Idealism vs. Realism

July 4, 2009

[First published January 24, 2005] Enough time has gone by since president Bush’s inauguration speech that called for fostering democracy everywhere to appreciate the major media’s reaction, including commentators and foreign policy experts. One of the most frequently used characterizations is that the speech was idealistic: John F. Harris writes in The Washington Post: “The immediate question, presidential scholars and foreign policy experts say, is the same in Washington as it is in other capitals around the world: What to make of such idealistic and uncompromising language from an incumbent president? (link here) As used currently, “idealistic” is what one says about an idea while rolling one’s eyes skyward. It means, in effect, that one has a good heart, good intentions, but is naïve or simplistic about the real world.

A little history. After World War I, there was a concerted effort among the nations to create a lasting peace such that another world war like that would never happen again. The best way of doing this was thought to be through international organizations like the League of Nations that would serve as a forum for negotiation of international differences, act to prevent the escalation of conflict to violence, and even sanction aggression. Democracies also thought that an emphasis on international law, and especially disarmament treaties would also serve the peace. It all failed, profoundly, with the outbreak of the SinoJapanese war in 1937, and Germany’s invasion of Poland in 1939.

After World War II, nations created the United Nations in a way they believed avoided the mistakes of the League of Nations, and emphasized collective security. However, a new school of thought arose among students of international relations and specialists in foreign relations, which still dominates thinking today about national security and peace. And that is, peace is best assured by a balancing of power between actual and potential adversaries, and good diplomacy. This is called realpolitik. Practitioners of this art—called realists—emphasize real assessments of other nation’s capabilities and intentions, and what can be done in practical terms to improve the balance of power, and maintain stable international relations.

One of the fantastic applications of this was during the 1960s when the United States actually held back developing its nuclear capability, such as furthering the accuracy of its ICBMs, to let the Soviets catch up. Then, the idea was, we would have a balance of power (of terror), and better stability in Soviet-American relations. This was realism at work.

Now, the bete noir of the realist is the idealist. The idealist is a nice fellow, but unrealistic about the real world. The idealist has all these marvelous ideas and plans, these solutions to war, these beliefs about the natural good behavior of states, the belief in democracy, but you know, he hasn’t yet been mugged by reality.

Today, the major intellectual conflict is not between libertarians and Bushites, or what I will now call freedomists, on democracy and peace. The libertarians simply don’t count. Both realists and freedomists see them as irrelevant, a cult of isolationists. Nor are the leftists in the ring. They are seen as, you know . . . leftists. They will side with anyone they see as anti-American. The realists see the freedomist’s emphasis on democracy as unrealistic and dangerous, as creating an unstable world in which more war may be the outcome, and our national interests endangered. The freedomist see the realist as adhering to dogma that no longer applies to the new post-Cold War world, and that fostering freedom is the best way to protect the nation in the long run, and promote a peaceful world.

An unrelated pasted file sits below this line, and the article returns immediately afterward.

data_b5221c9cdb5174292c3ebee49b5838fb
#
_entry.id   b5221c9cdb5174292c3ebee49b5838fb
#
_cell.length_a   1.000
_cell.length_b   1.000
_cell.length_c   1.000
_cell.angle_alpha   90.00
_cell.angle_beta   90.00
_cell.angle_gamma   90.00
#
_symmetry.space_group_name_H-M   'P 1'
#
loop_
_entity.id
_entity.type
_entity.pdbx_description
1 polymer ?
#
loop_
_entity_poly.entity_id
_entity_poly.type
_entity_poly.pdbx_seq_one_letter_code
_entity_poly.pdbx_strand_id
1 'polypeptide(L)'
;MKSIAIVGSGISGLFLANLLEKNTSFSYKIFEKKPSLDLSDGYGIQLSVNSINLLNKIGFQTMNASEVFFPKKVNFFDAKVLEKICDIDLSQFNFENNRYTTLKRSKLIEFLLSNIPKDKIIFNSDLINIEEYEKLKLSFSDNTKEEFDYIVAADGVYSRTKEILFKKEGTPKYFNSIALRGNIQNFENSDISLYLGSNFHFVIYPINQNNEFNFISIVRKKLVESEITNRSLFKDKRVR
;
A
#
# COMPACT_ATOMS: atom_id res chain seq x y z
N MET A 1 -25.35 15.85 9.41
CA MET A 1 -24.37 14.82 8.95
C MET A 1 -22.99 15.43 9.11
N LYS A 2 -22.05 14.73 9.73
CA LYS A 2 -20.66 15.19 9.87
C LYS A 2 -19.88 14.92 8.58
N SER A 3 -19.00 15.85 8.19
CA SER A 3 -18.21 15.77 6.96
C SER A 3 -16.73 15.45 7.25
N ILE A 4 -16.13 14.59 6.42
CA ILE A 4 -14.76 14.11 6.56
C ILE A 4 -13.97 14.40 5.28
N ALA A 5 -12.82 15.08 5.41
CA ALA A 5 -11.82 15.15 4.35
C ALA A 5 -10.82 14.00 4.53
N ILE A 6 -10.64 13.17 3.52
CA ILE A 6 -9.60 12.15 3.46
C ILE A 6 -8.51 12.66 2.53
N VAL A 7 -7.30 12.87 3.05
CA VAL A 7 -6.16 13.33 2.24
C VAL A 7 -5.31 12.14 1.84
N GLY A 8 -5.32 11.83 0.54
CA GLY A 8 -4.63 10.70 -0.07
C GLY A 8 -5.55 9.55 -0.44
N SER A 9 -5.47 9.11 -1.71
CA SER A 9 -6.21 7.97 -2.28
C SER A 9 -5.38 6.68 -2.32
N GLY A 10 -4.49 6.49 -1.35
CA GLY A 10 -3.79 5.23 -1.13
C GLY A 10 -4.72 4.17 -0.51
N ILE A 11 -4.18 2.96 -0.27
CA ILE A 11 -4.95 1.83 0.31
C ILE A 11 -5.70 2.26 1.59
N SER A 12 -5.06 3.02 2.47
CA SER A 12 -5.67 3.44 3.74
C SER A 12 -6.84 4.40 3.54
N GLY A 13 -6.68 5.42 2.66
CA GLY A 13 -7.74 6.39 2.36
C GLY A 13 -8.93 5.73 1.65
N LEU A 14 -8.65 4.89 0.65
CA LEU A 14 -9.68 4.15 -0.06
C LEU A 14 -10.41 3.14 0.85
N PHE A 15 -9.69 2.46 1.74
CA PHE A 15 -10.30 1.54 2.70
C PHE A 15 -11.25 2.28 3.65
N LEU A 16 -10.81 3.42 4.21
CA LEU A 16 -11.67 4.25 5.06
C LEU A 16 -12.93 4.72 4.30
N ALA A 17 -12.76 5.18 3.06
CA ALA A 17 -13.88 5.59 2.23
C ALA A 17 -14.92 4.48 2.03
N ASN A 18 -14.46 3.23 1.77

Most of the media people and commentators have been educated into realism—it is the dominant set of ideas in political science and international relations—and to be suspicious of any highflying proposals. They naturally see the call for ending tyranny as idealistic. Thus when you read that Bush is idealistic, understand that this is a complement with the back of the hand.

However, the most thorough research that any idea in international relations has ever received shows that the realistic one is Bush and his forward Strategy of Freedom, and that the realists if they have their way, will not free us for the historical cycle of war and peace. Realism, which has been practiced in Europe since 1648 and the creation of the modern state system and up until all Europe became democratic and unified, was in practice nothing but war by other means until the next round of war.

Realists much come to understand. The real realists are the so-called idealists, and the real idealists are the realists. You know, the realists have their heart in the right place, but . . . (eyes rolling skyward). In other words, get real.


Link of Note

”Debate on the ‘Democratic Peace’—A Review” (3/3/04) By Steven Geoffrey Gieseler

Introduction by AmericanDeplomacy.org: “Democracies do not make war on each other, and the more democratic, the less violent nations are in general.’ This theory of war avoidance is the subject of much peace literature published in recent years. The author provides an overview of the field and addresses the question of its continued validity in light of the war in Iraq.”

Gieseler’s conclusion is that, “There will always be honest and well-meaning scholars, indifferent moral relativists, and self-interested tyrants who will for different reasons dismiss the idea that democracy is inherently just and peaceful. Adherents to the ‘Democratic Peace’ in whatever future incarnation it might take must not give the floor, so to speak, but dictate the terms of the debate.”

So, this blog.


Follow

Get every new post delivered to your Inbox.